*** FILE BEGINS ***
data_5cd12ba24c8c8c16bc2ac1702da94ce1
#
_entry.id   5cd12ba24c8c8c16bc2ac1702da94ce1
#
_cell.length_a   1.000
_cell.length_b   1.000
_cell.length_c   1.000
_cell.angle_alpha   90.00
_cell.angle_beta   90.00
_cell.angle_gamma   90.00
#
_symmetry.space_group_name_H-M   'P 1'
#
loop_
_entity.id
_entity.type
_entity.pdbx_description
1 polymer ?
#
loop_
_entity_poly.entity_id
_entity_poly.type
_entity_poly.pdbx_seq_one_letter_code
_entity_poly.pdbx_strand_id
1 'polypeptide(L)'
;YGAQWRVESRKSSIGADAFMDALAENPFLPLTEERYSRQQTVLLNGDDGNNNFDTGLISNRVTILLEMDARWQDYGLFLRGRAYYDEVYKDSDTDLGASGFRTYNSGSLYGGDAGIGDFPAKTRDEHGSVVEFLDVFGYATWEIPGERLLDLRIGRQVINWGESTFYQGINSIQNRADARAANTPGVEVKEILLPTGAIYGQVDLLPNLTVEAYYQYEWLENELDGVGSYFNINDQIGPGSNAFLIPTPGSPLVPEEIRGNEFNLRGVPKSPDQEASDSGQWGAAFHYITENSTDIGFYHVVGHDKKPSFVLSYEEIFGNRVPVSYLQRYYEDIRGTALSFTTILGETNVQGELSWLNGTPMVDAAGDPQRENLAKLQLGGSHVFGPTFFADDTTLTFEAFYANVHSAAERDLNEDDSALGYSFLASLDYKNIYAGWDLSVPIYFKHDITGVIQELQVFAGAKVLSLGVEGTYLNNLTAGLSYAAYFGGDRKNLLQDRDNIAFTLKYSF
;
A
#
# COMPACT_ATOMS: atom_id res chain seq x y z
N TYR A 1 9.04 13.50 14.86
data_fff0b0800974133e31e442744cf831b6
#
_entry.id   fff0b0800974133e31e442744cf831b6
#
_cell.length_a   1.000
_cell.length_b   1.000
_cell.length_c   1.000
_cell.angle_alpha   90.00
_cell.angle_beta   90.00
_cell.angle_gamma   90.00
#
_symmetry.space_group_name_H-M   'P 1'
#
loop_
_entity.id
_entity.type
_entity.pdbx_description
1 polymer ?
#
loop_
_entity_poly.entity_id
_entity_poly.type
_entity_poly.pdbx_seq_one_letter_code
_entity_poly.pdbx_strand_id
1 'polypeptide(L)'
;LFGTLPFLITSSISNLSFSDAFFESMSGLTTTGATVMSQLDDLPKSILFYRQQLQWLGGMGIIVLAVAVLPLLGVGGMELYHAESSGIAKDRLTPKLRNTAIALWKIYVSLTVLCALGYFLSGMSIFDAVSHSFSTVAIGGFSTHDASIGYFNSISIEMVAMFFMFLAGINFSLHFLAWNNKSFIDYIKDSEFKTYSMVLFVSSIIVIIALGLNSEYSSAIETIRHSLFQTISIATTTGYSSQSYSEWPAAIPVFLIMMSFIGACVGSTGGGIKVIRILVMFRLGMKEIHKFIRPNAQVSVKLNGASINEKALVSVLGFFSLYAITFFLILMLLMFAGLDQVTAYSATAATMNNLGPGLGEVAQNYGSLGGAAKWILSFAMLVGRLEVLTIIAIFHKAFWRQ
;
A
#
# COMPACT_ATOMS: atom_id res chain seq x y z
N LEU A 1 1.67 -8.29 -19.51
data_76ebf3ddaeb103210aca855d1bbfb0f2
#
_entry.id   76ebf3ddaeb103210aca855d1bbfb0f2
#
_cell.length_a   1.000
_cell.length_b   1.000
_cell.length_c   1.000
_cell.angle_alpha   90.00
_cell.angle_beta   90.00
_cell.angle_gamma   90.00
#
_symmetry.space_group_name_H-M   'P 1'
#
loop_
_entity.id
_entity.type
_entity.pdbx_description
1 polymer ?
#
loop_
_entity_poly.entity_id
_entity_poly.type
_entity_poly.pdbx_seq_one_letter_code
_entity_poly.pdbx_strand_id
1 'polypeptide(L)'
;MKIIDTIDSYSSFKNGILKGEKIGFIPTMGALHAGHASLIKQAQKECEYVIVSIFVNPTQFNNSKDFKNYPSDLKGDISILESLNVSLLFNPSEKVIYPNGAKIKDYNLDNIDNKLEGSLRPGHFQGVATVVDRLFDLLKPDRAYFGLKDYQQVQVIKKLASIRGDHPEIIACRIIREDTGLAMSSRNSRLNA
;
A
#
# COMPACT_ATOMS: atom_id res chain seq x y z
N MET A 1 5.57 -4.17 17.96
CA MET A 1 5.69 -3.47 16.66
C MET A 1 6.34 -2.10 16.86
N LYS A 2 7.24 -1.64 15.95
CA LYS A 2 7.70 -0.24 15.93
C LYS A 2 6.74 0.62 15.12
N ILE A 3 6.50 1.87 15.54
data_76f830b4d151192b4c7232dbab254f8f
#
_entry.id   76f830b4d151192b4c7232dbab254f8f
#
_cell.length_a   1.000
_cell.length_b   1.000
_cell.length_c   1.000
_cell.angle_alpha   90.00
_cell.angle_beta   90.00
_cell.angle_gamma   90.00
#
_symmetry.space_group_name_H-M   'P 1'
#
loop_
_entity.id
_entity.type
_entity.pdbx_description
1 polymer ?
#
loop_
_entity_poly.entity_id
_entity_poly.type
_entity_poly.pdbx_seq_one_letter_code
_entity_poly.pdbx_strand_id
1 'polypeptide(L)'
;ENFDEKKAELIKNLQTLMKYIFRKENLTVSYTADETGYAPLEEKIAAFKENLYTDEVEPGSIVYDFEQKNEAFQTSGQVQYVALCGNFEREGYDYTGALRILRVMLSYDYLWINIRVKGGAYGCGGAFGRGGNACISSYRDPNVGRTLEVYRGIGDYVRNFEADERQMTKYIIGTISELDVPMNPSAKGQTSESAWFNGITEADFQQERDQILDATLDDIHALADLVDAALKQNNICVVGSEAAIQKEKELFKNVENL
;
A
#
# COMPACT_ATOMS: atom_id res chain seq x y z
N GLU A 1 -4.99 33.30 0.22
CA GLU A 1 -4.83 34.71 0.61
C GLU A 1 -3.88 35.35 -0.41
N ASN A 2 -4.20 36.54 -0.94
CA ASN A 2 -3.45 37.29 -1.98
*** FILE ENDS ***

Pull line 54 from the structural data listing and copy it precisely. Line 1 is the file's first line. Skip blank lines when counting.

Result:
_entity_poly.pdbx_seq_one_letter_code